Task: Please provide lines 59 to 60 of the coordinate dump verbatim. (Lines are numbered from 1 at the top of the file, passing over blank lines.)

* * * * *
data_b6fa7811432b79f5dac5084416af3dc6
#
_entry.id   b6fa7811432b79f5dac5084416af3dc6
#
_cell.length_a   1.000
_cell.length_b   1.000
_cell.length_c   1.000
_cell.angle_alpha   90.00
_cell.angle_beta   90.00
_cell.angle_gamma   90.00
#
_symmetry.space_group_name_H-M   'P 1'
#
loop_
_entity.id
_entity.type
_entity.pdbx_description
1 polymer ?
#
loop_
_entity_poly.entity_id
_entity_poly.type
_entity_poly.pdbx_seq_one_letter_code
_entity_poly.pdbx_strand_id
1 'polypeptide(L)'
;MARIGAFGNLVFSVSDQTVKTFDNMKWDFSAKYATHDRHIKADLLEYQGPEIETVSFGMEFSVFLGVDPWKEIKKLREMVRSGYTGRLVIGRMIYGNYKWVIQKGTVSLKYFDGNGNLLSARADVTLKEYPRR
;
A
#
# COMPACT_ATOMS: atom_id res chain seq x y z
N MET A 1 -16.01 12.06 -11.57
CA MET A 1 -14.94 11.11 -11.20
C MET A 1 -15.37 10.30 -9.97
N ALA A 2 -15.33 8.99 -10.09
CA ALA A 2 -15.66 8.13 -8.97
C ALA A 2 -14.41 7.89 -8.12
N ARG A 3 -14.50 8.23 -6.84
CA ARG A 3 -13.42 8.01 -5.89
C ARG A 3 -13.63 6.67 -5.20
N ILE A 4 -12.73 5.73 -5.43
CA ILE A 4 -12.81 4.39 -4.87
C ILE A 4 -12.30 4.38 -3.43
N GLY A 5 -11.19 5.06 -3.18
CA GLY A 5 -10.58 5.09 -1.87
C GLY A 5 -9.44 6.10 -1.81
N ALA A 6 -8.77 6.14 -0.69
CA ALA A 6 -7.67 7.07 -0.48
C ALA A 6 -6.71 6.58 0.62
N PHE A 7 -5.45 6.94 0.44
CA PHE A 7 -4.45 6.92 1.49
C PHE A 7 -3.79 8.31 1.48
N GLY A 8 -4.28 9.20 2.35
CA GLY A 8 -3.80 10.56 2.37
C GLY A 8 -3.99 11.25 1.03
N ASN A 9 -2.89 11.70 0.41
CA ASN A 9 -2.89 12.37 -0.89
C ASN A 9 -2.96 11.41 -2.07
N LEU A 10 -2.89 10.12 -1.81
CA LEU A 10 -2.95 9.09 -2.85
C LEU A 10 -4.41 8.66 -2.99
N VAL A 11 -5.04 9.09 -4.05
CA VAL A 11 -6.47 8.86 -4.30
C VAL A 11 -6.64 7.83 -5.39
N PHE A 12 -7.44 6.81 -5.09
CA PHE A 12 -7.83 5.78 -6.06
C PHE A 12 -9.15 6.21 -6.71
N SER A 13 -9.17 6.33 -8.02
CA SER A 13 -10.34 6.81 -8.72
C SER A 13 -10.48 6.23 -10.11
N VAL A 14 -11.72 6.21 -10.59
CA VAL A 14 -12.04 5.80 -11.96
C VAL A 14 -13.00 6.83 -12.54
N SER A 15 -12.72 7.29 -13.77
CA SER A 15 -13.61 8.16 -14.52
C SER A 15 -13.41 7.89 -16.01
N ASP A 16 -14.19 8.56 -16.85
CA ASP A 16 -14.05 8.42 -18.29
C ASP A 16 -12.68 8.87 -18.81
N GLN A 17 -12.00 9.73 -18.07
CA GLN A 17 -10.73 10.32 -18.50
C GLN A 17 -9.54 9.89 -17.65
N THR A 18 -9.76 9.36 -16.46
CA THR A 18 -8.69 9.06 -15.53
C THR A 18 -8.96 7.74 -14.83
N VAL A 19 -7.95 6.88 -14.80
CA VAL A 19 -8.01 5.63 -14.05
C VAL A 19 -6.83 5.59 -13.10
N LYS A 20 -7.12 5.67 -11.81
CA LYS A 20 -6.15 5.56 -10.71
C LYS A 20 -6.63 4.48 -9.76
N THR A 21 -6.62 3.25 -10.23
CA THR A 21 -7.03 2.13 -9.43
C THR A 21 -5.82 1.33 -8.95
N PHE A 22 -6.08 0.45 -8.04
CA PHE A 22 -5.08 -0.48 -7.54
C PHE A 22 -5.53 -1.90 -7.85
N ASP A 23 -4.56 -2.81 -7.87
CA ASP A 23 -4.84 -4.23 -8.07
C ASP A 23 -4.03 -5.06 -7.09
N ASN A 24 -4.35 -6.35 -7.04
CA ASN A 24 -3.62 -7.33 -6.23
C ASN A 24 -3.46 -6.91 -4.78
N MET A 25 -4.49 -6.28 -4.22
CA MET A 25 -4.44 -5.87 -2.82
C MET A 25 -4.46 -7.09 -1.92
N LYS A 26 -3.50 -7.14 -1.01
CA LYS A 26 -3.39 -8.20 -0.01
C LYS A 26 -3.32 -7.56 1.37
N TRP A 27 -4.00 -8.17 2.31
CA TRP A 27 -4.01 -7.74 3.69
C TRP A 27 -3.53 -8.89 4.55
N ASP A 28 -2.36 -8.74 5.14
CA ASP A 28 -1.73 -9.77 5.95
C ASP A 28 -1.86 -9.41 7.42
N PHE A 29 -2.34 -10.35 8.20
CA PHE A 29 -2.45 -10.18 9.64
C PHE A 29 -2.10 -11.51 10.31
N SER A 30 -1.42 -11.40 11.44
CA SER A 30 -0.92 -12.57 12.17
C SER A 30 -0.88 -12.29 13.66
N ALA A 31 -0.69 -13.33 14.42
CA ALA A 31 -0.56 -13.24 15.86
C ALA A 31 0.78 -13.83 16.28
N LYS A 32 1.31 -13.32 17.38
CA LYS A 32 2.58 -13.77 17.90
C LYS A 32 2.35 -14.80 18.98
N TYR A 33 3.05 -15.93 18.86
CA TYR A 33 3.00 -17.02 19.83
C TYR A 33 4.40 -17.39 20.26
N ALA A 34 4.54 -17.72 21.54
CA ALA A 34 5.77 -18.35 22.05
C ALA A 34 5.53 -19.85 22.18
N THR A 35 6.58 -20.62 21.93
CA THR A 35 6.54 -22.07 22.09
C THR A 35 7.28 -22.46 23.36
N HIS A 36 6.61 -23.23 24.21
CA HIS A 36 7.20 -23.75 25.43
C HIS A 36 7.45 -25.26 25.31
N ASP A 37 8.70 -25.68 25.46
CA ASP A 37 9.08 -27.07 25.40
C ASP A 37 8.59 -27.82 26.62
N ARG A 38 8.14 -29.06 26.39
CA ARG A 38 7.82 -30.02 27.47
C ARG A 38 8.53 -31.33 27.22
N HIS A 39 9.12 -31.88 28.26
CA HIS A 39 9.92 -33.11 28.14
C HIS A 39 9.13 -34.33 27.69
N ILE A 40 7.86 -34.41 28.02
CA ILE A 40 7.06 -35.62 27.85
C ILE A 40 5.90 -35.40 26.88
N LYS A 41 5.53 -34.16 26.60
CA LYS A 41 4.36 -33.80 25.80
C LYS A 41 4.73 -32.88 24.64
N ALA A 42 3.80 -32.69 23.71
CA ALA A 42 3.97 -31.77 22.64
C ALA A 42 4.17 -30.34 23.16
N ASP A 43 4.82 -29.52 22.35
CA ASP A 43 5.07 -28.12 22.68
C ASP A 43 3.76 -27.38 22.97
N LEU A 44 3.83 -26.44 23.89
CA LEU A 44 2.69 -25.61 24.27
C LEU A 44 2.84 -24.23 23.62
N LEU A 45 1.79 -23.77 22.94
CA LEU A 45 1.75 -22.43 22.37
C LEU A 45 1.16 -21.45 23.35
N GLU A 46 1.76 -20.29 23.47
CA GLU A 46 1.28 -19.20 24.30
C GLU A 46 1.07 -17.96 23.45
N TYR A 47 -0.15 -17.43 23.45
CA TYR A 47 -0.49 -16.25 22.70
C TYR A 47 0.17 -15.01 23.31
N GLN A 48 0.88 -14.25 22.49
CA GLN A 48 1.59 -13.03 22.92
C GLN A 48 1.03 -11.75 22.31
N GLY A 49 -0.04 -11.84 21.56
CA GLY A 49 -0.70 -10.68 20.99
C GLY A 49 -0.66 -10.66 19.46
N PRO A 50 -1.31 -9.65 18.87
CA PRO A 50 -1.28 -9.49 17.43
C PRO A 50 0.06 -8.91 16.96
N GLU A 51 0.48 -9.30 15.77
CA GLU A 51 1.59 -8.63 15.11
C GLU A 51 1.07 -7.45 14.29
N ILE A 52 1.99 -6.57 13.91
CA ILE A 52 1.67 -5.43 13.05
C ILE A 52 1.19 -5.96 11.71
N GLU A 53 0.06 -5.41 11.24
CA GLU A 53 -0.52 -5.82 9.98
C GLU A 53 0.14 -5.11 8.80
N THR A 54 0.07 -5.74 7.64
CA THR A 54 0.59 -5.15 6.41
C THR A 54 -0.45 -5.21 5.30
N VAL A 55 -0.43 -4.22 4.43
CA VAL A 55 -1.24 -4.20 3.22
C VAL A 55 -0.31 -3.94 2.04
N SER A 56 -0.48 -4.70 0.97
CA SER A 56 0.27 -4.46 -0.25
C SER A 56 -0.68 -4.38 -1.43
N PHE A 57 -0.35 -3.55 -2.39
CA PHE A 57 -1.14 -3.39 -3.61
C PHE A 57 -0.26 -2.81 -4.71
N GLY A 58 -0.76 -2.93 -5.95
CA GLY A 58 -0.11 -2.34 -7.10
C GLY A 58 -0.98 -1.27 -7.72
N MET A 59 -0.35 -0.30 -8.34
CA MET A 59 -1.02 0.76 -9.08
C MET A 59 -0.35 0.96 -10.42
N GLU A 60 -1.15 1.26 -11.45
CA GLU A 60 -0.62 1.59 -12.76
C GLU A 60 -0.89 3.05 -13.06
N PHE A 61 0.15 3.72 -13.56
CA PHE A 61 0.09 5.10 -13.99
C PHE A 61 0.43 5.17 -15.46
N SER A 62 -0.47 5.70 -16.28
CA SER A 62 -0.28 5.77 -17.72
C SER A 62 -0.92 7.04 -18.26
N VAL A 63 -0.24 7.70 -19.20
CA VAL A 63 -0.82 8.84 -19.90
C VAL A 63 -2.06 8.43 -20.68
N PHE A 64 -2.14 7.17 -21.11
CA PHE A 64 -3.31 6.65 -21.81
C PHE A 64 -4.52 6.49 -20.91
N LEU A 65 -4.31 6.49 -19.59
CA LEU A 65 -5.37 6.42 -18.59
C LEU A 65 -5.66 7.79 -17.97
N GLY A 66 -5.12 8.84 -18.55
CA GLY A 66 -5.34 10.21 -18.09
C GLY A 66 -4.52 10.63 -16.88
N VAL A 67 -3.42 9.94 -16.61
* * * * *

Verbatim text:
CA LEU A 10 -2.95 9.09 -2.85
C LEU A 10 -4.41 8.66 -2.99